Dick Gregory, comedian and activist, died Saturday at the age of 84. This weekend’s death of Jerry Lewis crowded out much of the coverage that Gregory should have received — the media can only cope with one death per profession, it seems. And let’s face it, as a man of radical politics, someone who participated in all of the civil rights struggles from the 1960s to the present, Gregory posed a problem for the mainstream media that made it easy for them to ignore him.
Gregory started out as a stand-up comedian in the 1950s, doing lots of conventionally structured observational humor. Almost immediately, however, he began inserting more barbed jokes about racism in America, such as an early 1960s routine about his admiration for baseball player Willie Mays as the rare black man “who can shake a stick at a white man and not cause a riot.” Gregory’s jokes could sneak up on you with their synthesis of humor and quick commentary: “I wouldn’t mind paying my income tax if I knew it was going to a friendly country.”
By the late ’60s, Gregory had, along with much of the left, become radicalized, taking part in civil rights protests, helping to register black voters in the South, and eventually running for political office. His comedy became political speech as much as it was entertainment, but let’s be clear: Gregory was a superb performer. Most of the time, he spoke in a languid drawl that drew you in with its conversational intimacy. When he got revved up over a point he felt passionate about, his voice rose to an urgent sting, buzzing in your ears.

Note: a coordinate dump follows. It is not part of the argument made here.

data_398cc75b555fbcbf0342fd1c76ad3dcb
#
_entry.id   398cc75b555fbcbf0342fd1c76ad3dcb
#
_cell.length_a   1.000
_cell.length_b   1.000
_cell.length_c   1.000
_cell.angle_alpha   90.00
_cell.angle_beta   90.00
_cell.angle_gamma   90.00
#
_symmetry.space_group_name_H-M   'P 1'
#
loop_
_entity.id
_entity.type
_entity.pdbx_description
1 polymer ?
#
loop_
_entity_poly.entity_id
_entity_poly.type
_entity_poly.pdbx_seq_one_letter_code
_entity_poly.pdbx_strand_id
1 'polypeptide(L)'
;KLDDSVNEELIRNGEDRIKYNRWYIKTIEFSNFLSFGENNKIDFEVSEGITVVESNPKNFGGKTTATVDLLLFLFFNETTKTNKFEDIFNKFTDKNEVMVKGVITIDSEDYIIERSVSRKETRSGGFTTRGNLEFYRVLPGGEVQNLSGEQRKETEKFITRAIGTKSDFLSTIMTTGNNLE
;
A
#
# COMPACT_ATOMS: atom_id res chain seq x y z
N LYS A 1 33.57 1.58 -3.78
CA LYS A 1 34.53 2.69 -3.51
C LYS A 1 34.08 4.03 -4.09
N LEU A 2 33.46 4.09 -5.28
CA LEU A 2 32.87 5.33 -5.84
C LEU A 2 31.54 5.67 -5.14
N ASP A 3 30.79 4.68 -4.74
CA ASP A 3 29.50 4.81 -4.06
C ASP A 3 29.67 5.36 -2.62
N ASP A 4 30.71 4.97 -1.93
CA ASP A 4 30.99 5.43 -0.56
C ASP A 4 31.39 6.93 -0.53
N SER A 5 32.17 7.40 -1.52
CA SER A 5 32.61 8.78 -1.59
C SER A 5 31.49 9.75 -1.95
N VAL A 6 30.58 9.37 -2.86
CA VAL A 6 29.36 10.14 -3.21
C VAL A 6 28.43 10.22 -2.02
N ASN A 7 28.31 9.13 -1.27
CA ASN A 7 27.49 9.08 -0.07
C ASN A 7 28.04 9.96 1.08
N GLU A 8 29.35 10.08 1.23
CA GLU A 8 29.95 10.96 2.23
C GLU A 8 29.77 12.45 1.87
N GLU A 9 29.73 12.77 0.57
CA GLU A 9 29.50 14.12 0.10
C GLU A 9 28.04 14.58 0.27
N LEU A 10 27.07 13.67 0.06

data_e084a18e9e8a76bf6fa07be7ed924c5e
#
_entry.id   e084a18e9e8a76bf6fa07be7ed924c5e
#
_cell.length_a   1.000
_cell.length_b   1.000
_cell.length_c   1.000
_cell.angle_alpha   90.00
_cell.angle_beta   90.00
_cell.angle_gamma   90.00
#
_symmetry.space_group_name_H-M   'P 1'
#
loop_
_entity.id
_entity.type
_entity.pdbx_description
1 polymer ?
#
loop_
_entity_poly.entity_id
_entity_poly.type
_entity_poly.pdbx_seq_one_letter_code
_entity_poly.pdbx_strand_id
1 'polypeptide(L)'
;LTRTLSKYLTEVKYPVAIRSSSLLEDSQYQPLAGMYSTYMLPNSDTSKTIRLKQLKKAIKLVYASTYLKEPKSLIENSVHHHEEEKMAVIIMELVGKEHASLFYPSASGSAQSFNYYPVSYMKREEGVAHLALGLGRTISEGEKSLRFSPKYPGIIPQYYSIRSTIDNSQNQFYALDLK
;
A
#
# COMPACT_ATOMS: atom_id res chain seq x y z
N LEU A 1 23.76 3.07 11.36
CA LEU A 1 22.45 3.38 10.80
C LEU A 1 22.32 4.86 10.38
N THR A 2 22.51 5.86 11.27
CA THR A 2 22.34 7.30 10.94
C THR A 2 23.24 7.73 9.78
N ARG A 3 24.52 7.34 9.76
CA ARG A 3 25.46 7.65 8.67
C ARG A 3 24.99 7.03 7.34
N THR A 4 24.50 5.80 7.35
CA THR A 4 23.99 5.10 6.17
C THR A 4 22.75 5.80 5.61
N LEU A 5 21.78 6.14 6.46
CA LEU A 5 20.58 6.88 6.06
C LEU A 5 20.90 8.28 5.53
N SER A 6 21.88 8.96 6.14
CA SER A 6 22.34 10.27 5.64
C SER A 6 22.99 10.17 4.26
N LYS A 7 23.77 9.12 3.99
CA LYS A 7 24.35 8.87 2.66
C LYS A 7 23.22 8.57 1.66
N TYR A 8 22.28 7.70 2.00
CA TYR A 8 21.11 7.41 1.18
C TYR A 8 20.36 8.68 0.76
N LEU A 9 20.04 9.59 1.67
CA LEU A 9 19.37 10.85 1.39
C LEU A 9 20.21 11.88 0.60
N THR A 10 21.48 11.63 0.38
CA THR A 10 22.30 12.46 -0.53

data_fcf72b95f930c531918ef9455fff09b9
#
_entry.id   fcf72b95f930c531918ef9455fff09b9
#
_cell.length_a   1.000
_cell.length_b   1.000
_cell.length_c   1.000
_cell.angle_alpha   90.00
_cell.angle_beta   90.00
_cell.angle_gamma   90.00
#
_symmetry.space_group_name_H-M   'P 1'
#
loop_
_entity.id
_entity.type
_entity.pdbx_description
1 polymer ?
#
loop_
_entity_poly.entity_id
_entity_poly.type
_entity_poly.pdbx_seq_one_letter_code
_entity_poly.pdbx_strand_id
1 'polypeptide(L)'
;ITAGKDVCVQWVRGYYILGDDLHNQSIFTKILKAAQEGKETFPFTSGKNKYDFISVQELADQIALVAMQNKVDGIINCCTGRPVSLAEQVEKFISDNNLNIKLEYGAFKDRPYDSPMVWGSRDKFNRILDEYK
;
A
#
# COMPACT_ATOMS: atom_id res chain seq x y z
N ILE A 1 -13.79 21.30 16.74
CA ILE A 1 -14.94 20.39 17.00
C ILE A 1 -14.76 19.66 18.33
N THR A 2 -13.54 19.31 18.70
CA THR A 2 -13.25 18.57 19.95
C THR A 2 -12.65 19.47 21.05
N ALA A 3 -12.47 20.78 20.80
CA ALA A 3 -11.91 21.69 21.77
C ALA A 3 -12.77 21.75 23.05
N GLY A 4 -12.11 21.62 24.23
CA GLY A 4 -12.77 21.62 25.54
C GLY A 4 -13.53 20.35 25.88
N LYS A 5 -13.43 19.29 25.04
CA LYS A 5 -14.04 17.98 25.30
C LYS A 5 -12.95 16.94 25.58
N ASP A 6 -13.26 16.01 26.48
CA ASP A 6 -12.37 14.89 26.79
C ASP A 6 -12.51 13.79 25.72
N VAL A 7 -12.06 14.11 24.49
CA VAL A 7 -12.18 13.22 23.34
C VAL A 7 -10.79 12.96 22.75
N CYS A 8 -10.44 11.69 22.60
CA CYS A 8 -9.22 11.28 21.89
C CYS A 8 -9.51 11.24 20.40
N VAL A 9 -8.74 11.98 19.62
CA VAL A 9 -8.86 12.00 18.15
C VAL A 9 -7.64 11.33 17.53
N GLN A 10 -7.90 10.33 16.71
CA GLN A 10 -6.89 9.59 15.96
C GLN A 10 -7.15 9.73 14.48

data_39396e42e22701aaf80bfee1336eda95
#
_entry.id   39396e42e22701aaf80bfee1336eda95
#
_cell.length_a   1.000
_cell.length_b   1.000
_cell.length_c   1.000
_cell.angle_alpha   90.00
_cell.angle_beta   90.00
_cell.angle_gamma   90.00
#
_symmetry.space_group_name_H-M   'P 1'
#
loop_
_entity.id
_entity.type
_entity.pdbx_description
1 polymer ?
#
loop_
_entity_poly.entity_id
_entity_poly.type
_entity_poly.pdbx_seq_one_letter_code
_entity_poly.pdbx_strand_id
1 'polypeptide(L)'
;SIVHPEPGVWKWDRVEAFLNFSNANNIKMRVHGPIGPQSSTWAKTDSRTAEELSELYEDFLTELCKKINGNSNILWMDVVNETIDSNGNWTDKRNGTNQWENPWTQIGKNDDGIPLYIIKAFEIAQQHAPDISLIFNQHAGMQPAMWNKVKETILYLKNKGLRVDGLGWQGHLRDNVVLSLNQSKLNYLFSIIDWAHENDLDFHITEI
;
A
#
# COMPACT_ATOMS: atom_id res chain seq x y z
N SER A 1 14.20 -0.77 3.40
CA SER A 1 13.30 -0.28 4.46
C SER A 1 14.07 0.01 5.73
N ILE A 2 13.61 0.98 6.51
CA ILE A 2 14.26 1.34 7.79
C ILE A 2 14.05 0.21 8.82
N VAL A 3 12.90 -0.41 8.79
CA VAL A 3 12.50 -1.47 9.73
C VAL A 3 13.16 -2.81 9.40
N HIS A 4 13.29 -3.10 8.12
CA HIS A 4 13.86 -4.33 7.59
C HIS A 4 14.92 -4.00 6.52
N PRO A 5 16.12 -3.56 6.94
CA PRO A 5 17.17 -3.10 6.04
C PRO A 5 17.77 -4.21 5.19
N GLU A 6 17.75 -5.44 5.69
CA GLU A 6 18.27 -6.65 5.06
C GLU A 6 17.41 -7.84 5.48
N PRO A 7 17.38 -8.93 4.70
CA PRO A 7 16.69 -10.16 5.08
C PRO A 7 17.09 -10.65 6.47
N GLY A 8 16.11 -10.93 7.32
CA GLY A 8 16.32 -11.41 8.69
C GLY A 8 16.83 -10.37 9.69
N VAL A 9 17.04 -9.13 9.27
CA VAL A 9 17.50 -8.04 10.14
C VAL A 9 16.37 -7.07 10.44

A couple of months ago, CBS Sunday Morning did a profile of Gregory that was so mild, so discreet, so carefully designed not to upset CBS viewers, you could watch it and walk away utterly unenlightened as to what Gregory was like in his prime, how ferocious his articulation about American racism could be.
Much better is this clip of Gregory in a comedy club in the 1960s, puffing on a cigarette in a relaxed manner, dressed in a cool sharkskin suit and emitting sharp, funny jabs.
In 1968, Gregory ran for president as the write-in candidate of the Freedom and Peace Party. I was a kid at the time, and it’s a measure of Gregory’s persuasiveness that he compelled a white youth living in suburban Connecticut to buy a copy of the book containing his political platform, Write Me In!, and I wore my lapel button reading “Write In Dick Gregory President For Peace in ’68” everywhere I went, much to the annoyance of my father.
About a year ago, I bought a vinyl copy of the three-record set The Best of Dick Gregory at a used-record store. This anthology, released in 1977, gathered much of Gregory’s best material, and some of it now sounds startlingly timely. At a moment when people around the country are discussing how to grapple with our sorry racial history, here is Dick Gregory doing an eight-minute comedy bit titled “White Racist Institutions,” as well as tossing out jokes about how, as a child, he refused to celebrate the George Washington’s Birthday school holiday because “Washington was a slave master, so I broke into the [closed] school to study all day.”
Dick Gregory is probably destined to remain a comedian’s comedian when he is remembered by non-black audiences at all. But the totality of his achievement — as a performer, an activist, and an explicator of the vexed topic of race — is huge.